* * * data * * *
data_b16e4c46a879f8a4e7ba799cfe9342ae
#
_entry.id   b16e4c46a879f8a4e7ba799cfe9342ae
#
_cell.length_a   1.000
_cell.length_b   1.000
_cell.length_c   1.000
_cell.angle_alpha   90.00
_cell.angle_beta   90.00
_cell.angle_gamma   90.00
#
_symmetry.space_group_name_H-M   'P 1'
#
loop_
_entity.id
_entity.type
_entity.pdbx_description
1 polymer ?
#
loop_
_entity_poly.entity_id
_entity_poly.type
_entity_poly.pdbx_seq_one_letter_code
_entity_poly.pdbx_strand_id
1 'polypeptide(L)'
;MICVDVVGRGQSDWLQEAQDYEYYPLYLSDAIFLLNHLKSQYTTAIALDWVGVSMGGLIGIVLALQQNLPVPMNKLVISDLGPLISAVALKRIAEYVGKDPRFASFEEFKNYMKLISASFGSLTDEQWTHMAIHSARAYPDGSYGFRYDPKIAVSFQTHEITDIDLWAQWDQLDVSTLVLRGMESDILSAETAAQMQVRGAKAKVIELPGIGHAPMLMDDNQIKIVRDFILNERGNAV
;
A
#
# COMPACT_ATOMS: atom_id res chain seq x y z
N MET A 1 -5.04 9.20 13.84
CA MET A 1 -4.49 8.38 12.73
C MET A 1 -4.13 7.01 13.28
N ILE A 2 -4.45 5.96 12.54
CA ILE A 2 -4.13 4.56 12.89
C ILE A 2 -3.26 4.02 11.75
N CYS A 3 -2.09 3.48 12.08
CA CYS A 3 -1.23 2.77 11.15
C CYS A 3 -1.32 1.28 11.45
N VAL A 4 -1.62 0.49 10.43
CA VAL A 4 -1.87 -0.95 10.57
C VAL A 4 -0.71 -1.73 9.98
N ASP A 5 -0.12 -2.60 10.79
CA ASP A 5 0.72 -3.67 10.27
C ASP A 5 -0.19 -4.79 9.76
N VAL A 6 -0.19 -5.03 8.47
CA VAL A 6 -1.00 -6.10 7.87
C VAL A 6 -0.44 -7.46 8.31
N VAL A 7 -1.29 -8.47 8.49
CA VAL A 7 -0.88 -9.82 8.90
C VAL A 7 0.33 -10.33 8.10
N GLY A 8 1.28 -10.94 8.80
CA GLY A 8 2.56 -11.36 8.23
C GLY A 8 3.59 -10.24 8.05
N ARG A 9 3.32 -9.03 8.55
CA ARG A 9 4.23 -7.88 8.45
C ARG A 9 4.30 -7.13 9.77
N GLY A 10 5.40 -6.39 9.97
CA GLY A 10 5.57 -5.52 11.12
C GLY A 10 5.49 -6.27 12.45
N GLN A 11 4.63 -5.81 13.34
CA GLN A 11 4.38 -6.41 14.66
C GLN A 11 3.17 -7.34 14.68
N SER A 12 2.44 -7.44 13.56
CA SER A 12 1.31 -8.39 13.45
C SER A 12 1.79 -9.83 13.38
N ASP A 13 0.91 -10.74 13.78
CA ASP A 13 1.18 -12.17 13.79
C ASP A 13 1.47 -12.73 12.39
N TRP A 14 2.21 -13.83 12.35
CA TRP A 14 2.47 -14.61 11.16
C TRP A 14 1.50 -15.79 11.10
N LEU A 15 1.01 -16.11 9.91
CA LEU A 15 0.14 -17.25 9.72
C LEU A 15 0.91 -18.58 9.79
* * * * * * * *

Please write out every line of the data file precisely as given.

data_b16e4c46a879f8a4e7ba799cfe9342ae
#
_entry.id   b16e4c46a879f8a4e7ba799cfe9342ae
#
_cell.length_a   1.000
_cell.length_b   1.000
_cell.length_c   1.000
_cell.angle_alpha   90.00
_cell.angle_beta   90.00
_cell.angle_gamma   90.00
#
_symmetry.space_group_name_H-M   'P 1'
#
loop_
_entity.id
_entity.type
_entity.pdbx_description
1 polymer ?
#
loop_
_entity_poly.entity_id
_entity_poly.type
_entity_poly.pdbx_seq_one_letter_code
_entity_poly.pdbx_strand_id
1 'polypeptide(L)'
;MICVDVVGRGQSDWLQEAQDYEYYPLYLSDAIFLLNHLKSQYTTAIALDWVGVSMGGLIGIVLALQQNLPVPMNKLVISDLGPLISAVALKRIAEYVGKDPRFASFEEFKNYMKLISASFGSLTDEQWTHMAIHSARAYPDGSYGFRYDPKIAVSFQTHEITDIDLWAQWDQLDVSTLVLRGMESDILSAETAAQMQVRGAKAKVIELPGIGHAPMLMDDNQIKIVRDFILNERGNAV
;
A
#
# COMPACT_ATOMS: atom_id res chain seq x y z
N MET A 1 -5.04 9.20 13.84
CA MET A 1 -4.49 8.38 12.73
C MET A 1 -4.13 7.01 13.28
N ILE A 2 -4.45 5.96 12.54
CA ILE A 2 -4.13 4.56 12.89
C ILE A 2 -3.26 4.02 11.75
N CYS A 3 -2.09 3.48 12.08
CA CYS A 3 -1.23 2.77 11.15
C CYS A 3 -1.32 1.28 11.45
N VAL A 4 -1.62 0.49 10.43
CA VAL A 4 -1.87 -0.95 10.57
C VAL A 4 -0.71 -1.73 9.98
N ASP A 5 -0.12 -2.60 10.79
CA ASP A 5 0.72 -3.67 10.27
C ASP A 5 -0.19 -4.79 9.76
N VAL A 6 -0.19 -5.03 8.47
CA VAL A 6 -1.00 -6.10 7.87
C VAL A 6 -0.44 -7.46 8.31
N VAL A 7 -1.29 -8.47 8.49
CA VAL A 7 -0.88 -9.82 8.90
C VAL A 7 0.33 -10.33 8.10
N GLY A 8 1.28 -10.94 8.80
CA GLY A 8 2.56 -11.36 8.23
C GLY A 8 3.59 -10.24 8.05
N ARG A 9 3.32 -9.03 8.55
CA ARG A 9 4.23 -7.88 8.45
C ARG A 9 4.30 -7.13 9.77
N GLY A 10 5.40 -6.39 9.97
CA GLY A 10 5.57 -5.52 11.12
C GLY A 10 5.49 -6.27 12.45
N GLN A 11 4.63 -5.81 13.34
CA GLN A 11 4.38 -6.41 14.66
C GLN A 11 3.17 -7.34 14.68
N SER A 12 2.44 -7.44 13.56
CA SER A 12 1.31 -8.39 13.45
C SER A 12 1.79 -9.83 13.38
N ASP A 13 0.91 -10.74 13.78
CA ASP A 13 1.18 -12.17 13.79
C ASP A 13 1.47 -12.73 12.39
N TRP A 14 2.21 -13.83 12.35
CA TRP A 14 2.47 -14.61 11.16
C TRP A 14 1.50 -15.79 11.10
N LEU A 15 1.01 -16.11 9.91
CA LEU A 15 0.14 -17.25 9.72
C LEU A 15 0.91 -18.58 9.79